Schools across Minnesota received two new grants nearly $300,000

Terry Davis

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SAINT PAUL, MN — The Minnesota Department of Agriculture has recently awarded schools across Minnesota with two new grants on June 17.

The new grants, with a total of $294,907, will be used to increase the amount of healthy local foods in school meals through its Farm to School programs. All schools receiving the grants will purchase Minnesota-grown and-raised foods to be used in the programs.

This funding will raise an additional $239,007 in purchases of food grown and raised in Minnesota, for a total investment of nearly $534,000.

Agriculture Commissioner Thom Petersen said building new markets that directly benefit farmers and children is the core goal of the Minnesota Department of Agriculture (MDA). At the same time, he also expressed his excitement due to schools' participation across Minnesota in those new grant programs.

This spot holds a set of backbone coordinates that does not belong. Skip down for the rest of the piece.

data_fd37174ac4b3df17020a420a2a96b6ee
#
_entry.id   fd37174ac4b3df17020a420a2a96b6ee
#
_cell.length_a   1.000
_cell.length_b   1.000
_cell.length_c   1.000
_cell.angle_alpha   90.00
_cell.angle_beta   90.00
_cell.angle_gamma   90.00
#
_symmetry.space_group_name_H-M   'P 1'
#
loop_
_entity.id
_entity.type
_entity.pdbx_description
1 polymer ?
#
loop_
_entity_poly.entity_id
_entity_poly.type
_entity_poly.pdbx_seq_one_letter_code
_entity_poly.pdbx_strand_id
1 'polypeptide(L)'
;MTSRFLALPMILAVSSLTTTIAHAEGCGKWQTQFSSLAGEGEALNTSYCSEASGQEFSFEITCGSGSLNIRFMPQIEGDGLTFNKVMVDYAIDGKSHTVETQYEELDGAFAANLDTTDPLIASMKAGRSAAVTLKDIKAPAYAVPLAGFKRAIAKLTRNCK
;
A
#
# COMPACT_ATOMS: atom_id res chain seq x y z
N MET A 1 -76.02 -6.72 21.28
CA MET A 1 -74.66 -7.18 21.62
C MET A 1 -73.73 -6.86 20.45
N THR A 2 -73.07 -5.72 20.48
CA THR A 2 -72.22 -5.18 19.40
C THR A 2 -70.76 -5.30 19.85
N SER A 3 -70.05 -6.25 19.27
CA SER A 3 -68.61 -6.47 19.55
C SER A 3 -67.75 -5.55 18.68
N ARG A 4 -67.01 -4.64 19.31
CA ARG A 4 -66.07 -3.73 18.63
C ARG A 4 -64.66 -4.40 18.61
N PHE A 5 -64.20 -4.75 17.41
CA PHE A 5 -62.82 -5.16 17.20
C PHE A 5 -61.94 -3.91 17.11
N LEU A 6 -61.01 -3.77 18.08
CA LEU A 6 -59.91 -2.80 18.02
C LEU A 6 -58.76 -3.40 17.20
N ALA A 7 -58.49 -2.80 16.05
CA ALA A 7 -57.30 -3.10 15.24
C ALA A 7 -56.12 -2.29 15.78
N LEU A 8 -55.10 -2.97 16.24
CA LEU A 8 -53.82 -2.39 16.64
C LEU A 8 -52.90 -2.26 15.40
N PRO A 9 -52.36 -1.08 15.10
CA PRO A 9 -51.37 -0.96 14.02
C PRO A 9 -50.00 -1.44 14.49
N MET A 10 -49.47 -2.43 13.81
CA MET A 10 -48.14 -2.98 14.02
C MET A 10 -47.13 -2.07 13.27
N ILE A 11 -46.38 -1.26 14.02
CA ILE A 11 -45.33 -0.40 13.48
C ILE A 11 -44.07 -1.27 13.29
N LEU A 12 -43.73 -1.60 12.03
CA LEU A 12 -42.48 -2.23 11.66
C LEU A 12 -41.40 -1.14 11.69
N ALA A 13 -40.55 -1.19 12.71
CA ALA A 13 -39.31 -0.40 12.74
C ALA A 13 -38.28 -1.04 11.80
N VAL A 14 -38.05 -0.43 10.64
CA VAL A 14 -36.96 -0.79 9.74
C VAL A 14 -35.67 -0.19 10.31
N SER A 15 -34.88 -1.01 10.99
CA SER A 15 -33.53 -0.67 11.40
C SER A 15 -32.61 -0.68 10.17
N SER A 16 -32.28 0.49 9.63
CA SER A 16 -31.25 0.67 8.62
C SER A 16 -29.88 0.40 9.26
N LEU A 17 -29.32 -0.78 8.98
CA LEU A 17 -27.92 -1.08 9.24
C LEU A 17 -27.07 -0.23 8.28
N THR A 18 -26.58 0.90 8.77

“We’re thrilled to see schools across the state participate in these new grant programs, and we look forward to their success and building on this initial investment," he said.

Two school districts receiving one of the two grants are as follows:

1. Farm to School Full Tray Grant

Intended for school districts that have some Farm to School procurement experience.

2. Farm to School First Bite Mini-Grant

Intended for school districts that have little to no experience with local procurement as part of a Farm to School programming.

Administering grants to agribusinesses, farmers, schools and more throughout the state of Minnesota, the Agricultural Growth, Research and Innovation (AGRI) program has made funding for this program available.

The purpose of the AGRI program is to advance Minnesota’s agricultural and renewable energy sectors.

Thanks to funding from USDA’s Specialty Crop Block Grant, all schools receiving the grant might receive technical assistance to implement their farm-to-school procurement activities. The Institute for Agriculture and Trade Policy will provide technical assistance.

Meanwhile, the University of Minnesota Extension’s Center of Community Vitality will evaluate the economic impact of the investment.

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